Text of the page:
Hashing in Python

A hashing function is a one way function that can be used to map data of arbitrary size to a fixed size value. Practical applications of this range from error checking (for example in packets and data transmission) to secure password storage.

Python provides a built in module for hashing, called hashlib. This supports many different hashing algorithms, at least sha1, sha224, sha256, sha384, sha512, blake2b and blake2s.

md5 algorithm will also be available if you are not using a FIPS compliant build of Python (this is rare and you likely do not).

Additional algorithms may also be available depending upon the OpenSSL library that Python uses on your platform. On most platforms the sha3_224, sha3_256, sha3_384, sha3_512, shake_128 and shake_256 are also available.

These can be determined by running print(hashlib.algorithms_available)

Some hashing algorithms included in the module are insecure - refer to "Hashing collisions" for more info.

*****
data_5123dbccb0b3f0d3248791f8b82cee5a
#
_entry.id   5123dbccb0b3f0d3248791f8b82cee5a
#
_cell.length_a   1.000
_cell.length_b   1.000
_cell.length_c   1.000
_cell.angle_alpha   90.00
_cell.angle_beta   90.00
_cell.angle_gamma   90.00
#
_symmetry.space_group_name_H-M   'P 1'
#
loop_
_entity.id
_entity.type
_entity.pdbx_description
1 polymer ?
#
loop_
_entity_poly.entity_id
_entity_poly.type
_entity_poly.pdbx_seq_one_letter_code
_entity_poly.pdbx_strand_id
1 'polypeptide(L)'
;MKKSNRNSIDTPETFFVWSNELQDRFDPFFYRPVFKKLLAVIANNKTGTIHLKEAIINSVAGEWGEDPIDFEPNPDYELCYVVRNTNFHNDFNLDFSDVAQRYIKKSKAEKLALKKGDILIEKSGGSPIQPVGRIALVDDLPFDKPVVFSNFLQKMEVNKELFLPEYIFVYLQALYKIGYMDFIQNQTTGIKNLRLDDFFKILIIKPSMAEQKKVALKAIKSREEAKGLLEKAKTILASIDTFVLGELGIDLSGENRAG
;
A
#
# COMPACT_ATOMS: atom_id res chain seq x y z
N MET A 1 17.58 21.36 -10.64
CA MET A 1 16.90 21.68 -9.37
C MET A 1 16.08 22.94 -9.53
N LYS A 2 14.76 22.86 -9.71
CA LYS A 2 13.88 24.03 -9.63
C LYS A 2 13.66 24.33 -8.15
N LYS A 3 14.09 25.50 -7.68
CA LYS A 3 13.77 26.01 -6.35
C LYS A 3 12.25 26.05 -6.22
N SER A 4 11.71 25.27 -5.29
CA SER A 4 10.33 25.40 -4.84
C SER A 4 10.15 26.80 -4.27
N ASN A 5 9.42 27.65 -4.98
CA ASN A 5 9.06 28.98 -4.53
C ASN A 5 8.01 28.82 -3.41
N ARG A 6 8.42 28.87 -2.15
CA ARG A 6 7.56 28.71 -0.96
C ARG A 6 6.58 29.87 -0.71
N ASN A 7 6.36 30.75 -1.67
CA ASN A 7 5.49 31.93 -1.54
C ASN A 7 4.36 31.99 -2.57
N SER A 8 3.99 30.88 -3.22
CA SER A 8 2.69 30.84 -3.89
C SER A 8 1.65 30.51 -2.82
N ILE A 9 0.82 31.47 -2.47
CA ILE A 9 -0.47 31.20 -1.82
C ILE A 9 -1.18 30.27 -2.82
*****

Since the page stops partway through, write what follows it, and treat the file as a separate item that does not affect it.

Basic hashing

To create a basic hash is simple. To start with, you need to have an input stored as bytes. We can calculate our hash using this, optionally digesting it into a hexadecimal format string using hexdigest.

import hashlib

input_string = "This is a string to be hashed".encode()
output = hashlib.sha512(input_string)

output_hash = output.hexdigest()  # b339bca859a183b05fcde0bd538df0745ab6344e53578afc96e649df060304af65f9223453757a3368a584bdfac54275fbfc0b05bcd86127f45e91475c235a17

# ----- CONDENSED -----
output_hash = hashlib.sha512(input_string).hexdigest()

Adding to a hash

hashlib provides the ability to update a hash, similar to concatentating a string. For example:

import hashlib

h = hashlib.md5()
words = "this is a string"
for char in words:
h.hexdigest()  # results in the hash of "this is a string"

would output the same as if you used the first method.

Copying a hash instance

In combination with the previous example, you can use the copy function in order to find the hash of two strings with an initial substring.

Hashing collisions